With electric vehicles gaining ground, lithium gets Harare’s motor revving
Zimbabwe is the fifth-largest lithium producer in the world
A white Tesla Model X appears from time to time on the streets of Harare. The electric vehicle stands out from the thousands of petrol- and diesel-powered cars in Zimbabwe’s capital when it does.
For most motorists, the Tesla Model X has become a source of envy as fuel shortages persist and, for the second week in a row, motorists queue for hours at service stations.
More significantly, the Tesla Model X — the first electric vehicle to appear in the country — embodies a component in electric vehicles that has the potential to turn around Zimbabwe’s economic fortunes: lithium.
The government hopes that global electric-car makers whose vehicles are powered by lithium-ion batteries will in the near future recognise the country as a lithium hub.
Zimbabwe is the fifth-largest lithium producer in the world and the largest in Africa. Globally, it trails behind Australia, Chile, Argentina and China. Figures from Statista show that lithium production in Zimbabwe rose to 1,000t in 2017 from 900t in 2016. Peak production was 1,060t, in 2012.
Now, with mining companies set to develop new mines in Zimbabwe, hopes are high that production will rise.
Speaking earlier this year at a mining indaba, mines minister Winston Chitando said the country at peak output had the potential to meet 20% of global lithium demand. In the next four years it could meet 10% of the demand, he said.
An Australian firm, Prospect Resources, is at the forefront of efforts to turn Zimbabwe into a lithium giant. Last week it held a ground-breaking ceremony at its Arcadia lithium project, about 40km outside Harare.
Based in Perth and listed on the Australian Securities Exchange, the company also has operations in the Democratic Republic of Congo.
It said it had “ambitions to grow the lithium minerals footprint” in Zimbabwe.
“The next key milestone for the project is to secure finance from international investors and lenders,” said Hugh Warner, the executive chair of Prospect.
“As Prospect reaches out to the international investment community to finance Arcadia, we are also working closely with the government to provide confidence of fiscal stability to Prospect, our investors and indeed to the people of Zimbabwe,” An independent consulting geologist, Greg Moseley, said the Arcadia project was among the top 30% of lithium deposits in the world and “had the potential to be a big money-spinner”.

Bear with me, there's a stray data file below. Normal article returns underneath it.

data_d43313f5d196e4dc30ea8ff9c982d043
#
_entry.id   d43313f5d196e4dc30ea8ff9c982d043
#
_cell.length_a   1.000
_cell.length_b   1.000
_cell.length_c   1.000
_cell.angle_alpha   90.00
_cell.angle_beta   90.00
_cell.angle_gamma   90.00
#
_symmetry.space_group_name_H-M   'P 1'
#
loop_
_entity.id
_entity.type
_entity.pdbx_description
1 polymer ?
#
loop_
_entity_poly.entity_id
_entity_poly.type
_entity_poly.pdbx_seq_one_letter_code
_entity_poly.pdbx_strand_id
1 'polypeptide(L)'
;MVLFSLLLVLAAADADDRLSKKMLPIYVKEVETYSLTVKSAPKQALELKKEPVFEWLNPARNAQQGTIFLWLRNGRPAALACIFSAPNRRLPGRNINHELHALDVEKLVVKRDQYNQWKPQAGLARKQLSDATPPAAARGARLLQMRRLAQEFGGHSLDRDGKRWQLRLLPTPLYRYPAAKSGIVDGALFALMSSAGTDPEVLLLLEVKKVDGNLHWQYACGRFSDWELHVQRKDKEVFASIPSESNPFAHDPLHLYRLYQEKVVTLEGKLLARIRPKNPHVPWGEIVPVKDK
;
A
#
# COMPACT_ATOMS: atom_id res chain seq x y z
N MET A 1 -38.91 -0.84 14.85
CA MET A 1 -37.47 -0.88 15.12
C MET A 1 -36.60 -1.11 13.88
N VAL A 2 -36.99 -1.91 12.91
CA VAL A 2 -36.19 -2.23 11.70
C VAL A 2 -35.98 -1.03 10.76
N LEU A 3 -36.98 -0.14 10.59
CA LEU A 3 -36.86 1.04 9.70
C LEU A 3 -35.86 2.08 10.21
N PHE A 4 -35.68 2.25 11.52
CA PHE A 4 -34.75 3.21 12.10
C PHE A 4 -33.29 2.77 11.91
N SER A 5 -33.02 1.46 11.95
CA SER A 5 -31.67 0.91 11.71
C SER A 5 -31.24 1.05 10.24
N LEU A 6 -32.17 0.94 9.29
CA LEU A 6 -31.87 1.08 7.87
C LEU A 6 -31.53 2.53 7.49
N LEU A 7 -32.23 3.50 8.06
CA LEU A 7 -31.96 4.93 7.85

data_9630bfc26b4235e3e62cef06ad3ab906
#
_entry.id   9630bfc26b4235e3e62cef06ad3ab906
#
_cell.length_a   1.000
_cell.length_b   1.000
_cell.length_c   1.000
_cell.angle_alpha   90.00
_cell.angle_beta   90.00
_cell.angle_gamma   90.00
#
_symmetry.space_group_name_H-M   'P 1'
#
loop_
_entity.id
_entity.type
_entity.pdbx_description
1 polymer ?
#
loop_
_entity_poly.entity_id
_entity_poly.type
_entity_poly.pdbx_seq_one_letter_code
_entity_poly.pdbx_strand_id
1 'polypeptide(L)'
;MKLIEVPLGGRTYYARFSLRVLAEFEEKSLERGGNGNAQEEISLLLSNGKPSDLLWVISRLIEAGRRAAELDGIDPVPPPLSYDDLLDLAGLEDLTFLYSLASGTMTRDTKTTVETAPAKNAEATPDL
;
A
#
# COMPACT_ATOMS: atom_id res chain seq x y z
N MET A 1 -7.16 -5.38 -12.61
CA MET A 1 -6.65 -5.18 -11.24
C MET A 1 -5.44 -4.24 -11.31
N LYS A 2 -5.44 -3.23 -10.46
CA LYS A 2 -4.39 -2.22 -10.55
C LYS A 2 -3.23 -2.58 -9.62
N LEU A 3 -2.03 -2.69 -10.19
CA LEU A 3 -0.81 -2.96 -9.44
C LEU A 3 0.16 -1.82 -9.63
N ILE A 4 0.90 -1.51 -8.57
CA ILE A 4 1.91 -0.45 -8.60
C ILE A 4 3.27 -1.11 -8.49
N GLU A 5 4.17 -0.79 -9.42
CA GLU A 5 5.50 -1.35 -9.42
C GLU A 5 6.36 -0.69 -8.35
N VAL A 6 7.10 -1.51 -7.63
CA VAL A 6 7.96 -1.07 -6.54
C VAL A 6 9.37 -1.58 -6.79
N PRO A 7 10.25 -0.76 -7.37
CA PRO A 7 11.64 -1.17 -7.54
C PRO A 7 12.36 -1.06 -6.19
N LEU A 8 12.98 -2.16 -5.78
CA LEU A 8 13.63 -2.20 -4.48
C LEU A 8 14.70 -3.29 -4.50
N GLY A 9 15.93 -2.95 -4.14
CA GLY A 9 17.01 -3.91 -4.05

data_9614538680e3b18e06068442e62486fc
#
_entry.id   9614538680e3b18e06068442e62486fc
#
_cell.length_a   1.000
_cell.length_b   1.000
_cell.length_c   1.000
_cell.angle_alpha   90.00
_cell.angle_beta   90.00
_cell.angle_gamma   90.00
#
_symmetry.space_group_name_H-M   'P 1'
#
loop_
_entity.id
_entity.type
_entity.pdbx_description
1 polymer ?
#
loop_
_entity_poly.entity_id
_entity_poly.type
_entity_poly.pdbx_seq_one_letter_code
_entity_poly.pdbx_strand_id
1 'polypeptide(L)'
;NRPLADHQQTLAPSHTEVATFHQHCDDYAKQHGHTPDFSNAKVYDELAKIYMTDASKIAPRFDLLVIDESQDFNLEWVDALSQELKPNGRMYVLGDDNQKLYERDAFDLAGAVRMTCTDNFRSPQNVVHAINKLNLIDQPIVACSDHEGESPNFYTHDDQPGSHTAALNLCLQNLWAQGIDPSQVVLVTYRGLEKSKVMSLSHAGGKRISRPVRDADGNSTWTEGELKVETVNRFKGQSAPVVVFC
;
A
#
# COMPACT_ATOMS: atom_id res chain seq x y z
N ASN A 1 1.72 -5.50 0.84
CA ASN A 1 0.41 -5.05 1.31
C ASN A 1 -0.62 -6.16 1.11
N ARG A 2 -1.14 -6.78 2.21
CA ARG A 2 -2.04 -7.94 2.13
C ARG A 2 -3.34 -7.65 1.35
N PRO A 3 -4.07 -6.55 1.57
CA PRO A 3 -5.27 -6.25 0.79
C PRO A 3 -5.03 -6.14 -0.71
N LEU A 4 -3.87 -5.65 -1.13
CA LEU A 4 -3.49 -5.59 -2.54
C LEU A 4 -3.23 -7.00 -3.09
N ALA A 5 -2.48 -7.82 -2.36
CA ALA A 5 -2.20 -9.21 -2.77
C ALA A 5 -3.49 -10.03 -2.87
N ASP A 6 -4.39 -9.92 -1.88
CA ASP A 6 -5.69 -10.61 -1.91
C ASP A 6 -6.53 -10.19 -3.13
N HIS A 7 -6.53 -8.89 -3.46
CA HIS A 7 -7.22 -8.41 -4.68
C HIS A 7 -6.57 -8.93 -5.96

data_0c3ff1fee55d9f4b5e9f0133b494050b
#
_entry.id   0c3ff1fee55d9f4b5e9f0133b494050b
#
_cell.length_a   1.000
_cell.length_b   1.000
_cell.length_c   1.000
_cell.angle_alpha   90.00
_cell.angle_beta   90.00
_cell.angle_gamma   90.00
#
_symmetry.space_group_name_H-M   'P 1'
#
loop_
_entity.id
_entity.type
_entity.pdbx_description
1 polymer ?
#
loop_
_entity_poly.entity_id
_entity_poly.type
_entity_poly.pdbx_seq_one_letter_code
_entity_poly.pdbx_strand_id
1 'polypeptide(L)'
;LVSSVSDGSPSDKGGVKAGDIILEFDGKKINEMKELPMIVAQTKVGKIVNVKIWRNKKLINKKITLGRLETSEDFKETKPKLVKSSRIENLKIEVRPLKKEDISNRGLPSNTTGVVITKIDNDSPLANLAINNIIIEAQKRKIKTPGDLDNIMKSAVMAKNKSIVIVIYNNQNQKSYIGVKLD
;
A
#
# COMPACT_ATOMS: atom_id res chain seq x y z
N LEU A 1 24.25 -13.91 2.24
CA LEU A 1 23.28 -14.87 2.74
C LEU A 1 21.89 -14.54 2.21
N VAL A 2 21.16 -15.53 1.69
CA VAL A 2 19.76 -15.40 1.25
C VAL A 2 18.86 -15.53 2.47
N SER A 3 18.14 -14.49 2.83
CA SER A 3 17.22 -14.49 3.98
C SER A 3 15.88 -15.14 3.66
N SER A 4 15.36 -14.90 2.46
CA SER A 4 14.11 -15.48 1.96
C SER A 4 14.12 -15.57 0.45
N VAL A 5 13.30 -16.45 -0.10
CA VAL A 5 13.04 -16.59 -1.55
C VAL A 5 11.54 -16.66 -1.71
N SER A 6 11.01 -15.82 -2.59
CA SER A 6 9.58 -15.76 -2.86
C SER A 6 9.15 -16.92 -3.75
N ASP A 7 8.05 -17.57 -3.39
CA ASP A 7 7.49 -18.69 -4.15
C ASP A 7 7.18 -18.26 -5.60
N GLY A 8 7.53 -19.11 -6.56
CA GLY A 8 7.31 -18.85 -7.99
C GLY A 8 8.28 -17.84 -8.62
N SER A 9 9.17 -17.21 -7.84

Experts say demand for lithium will be driven by rapid expansion in the lithium-ion battery industry as world demand for hybrid and electric vehicles, energy-storage systems and high-drain portable electronics grows.
Global demand for lithium metal is estimated to grow 8.9% this year.
For the cash-strapped Harare government, global demand for lithium is being watched closely, as it presents an opportunity for a windfall in tax revenues.
President Emmerson Mnangagwa said at the ground-breaking ceremony that Zimbabwe had to invest in research into how it can use its lithium resources to take advantage of the growing demand for electric cars.
“With one of the largest lithium reserves in Africa and confirmed deposits in Bikita, Goromonzi and Kamativi, we are poised and ready to become the hub for research, development, exploitation and manufacturing of green energy and lithium-based solutions,” said Mnangagwa.
Another Australian company, Lithium Consolidated Mineral Exploration Limited, has also made inroads into the lithium mining sector and this week said it had purchased more assets in Zimbabwe.
Shanthar Pathmanathan, the CEO and executive director at Lithium Consolidated, said Zimbabwe and Mozambique will become significant lithium suppliers in the world and will in time dominate lithium supply.
“We are truly well positioned as a company in these two provinces. We are now the No 1 listed lithium company in Mozambique and we are the No 2 listed lithium company in Zimbabwe in hard-rock lithium,” he said.
“We see a special opportunity in lithium. We’re at the beginning of the lithium age and there are truly world-class, tier one, potential assets, available globally. We think they’re in the frontier provinces now. We intend to seize on these opportunities, in particular in Mozambique and Zimbabwe. Mozambique will become a flagship province and there’ll be more to come on this in the next year,” said Pathmanathan.